The present paper discusses a comparative study concerning performance efficiency and sustainable impact of three purification processes for degenotoxification of Active Pharmaceutical Ingredients (APIs) post reaction streams: recrystallization, flash chromatography and organic solvent nanofiltration (OSN). Two case studies in each process were selected for evaluation of the separation technologies featuring the same model API being Mometasone furoate (Meta) glucocorticoid and two genotoxic impurities (GTIs). Methyl mesylate (MeMS) and 4-dimethylaminopyridine (DMAP) were chosen as model impurities due to their incidental appearance in glucocorticoids based on a common methanesulfonylation manufacturing step. Successful degenotoxification was achieved in all cases concerning DMAP and MeMS reaching final GTI levels below the regulatory thresholds with the exception of DMAP using recrystallization. API losses were 5% and 6.4% for OSN, 6.4% and 11.9% for flash chromatography and 14.9% and 16.4% for recrystallization during the removal of DMAP and MeMS, respectively. The API loss occurring during the purification processes has a significant impact on the outcome of cost analysis. Mass and carbon intensity values are highest for OSN and lowest for recrystallization, while flash chromatography has intermediate values. Although recrystallization is more time consuming, it should not be discarded without careful analysis since API loss often declines at larger scales and it generally gives the API in the desired crystallographic form. Solvent recycling has a significant impact on the sustainability of all the processes by the reduction of mass intensity by two orders of magnitude (from 400-1300 to 14-63 kg/kg-API, depending on the process) and narrowing down carbon intensity to the range of 100-200 kg-CO 2/kg-API. OSN requires the use of 7 diavolumes, therefore its high performance is achieved at the cost of high solvent usage. Hence, solvent recycling also has a higher positive environmental impact on OSN.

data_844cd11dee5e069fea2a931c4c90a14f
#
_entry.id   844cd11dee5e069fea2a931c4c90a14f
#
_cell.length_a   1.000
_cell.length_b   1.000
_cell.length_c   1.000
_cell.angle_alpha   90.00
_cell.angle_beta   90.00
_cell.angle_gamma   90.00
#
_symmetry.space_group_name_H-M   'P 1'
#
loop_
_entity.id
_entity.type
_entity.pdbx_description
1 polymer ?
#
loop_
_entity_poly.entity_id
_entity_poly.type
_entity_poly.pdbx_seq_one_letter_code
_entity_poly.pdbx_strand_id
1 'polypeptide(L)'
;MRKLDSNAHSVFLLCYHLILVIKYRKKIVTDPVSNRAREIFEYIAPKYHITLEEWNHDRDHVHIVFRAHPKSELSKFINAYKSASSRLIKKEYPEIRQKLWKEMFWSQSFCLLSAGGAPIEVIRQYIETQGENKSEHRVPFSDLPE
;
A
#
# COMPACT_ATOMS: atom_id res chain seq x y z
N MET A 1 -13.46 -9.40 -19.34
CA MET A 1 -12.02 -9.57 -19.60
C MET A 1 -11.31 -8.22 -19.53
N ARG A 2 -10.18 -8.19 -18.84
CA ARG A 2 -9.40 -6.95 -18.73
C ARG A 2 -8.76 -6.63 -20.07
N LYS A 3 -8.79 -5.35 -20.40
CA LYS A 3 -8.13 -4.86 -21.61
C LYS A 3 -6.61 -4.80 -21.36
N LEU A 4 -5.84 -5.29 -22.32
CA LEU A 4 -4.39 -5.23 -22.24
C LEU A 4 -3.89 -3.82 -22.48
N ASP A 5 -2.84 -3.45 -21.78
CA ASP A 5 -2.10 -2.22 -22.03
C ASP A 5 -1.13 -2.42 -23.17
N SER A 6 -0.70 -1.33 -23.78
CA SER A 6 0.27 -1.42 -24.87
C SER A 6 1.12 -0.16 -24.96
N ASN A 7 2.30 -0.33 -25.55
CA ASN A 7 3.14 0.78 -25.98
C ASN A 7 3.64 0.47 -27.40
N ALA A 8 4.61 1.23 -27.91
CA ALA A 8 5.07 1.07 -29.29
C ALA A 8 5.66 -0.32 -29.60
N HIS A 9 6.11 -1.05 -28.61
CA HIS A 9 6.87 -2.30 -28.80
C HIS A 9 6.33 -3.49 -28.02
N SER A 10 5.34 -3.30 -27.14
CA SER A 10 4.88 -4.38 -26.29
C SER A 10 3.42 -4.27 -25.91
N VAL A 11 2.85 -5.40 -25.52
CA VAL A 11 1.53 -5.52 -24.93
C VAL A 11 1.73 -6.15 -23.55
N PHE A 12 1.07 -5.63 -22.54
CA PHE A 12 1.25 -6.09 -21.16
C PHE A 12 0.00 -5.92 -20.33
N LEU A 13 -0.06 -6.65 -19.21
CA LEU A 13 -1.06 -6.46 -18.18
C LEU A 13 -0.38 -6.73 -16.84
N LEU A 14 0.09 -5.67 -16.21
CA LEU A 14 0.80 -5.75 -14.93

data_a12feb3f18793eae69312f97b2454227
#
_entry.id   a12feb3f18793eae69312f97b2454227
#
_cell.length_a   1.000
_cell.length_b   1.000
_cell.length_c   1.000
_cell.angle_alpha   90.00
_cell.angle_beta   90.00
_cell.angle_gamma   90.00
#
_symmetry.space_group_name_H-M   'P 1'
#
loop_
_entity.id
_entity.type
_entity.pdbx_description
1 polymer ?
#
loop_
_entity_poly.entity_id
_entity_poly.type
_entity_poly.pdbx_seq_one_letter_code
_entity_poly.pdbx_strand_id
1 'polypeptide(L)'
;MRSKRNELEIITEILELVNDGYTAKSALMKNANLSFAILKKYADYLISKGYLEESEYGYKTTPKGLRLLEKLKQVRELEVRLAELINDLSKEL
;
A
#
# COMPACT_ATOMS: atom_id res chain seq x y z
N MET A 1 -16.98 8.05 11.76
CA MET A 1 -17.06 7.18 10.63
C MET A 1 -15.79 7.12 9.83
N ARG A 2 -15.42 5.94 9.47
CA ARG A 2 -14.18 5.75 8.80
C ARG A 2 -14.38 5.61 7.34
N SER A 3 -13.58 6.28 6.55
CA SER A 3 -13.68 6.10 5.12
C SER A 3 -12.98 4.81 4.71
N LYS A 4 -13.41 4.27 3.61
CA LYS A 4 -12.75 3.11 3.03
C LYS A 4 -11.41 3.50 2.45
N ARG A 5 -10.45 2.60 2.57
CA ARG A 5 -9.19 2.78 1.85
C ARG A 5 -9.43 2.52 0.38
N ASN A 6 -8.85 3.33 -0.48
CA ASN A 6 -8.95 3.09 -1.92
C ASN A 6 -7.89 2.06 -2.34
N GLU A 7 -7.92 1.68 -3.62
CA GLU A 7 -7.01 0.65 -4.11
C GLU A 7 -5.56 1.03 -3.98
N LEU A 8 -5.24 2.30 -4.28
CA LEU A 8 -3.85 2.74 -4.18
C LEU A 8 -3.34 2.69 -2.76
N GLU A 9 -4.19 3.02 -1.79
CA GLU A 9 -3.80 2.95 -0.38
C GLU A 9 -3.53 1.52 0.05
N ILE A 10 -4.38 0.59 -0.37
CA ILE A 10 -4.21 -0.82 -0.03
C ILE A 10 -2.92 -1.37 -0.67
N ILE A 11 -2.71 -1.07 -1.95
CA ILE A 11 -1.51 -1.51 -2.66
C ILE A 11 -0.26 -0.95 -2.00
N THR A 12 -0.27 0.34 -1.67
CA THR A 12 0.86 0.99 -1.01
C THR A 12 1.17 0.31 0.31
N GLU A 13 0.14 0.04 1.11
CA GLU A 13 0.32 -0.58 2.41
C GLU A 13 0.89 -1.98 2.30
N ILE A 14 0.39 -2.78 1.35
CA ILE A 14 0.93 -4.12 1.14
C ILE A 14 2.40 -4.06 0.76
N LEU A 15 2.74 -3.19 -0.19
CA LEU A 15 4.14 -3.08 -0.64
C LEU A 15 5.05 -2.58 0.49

ASJC Scopus subject areas
- Environmental Chemistry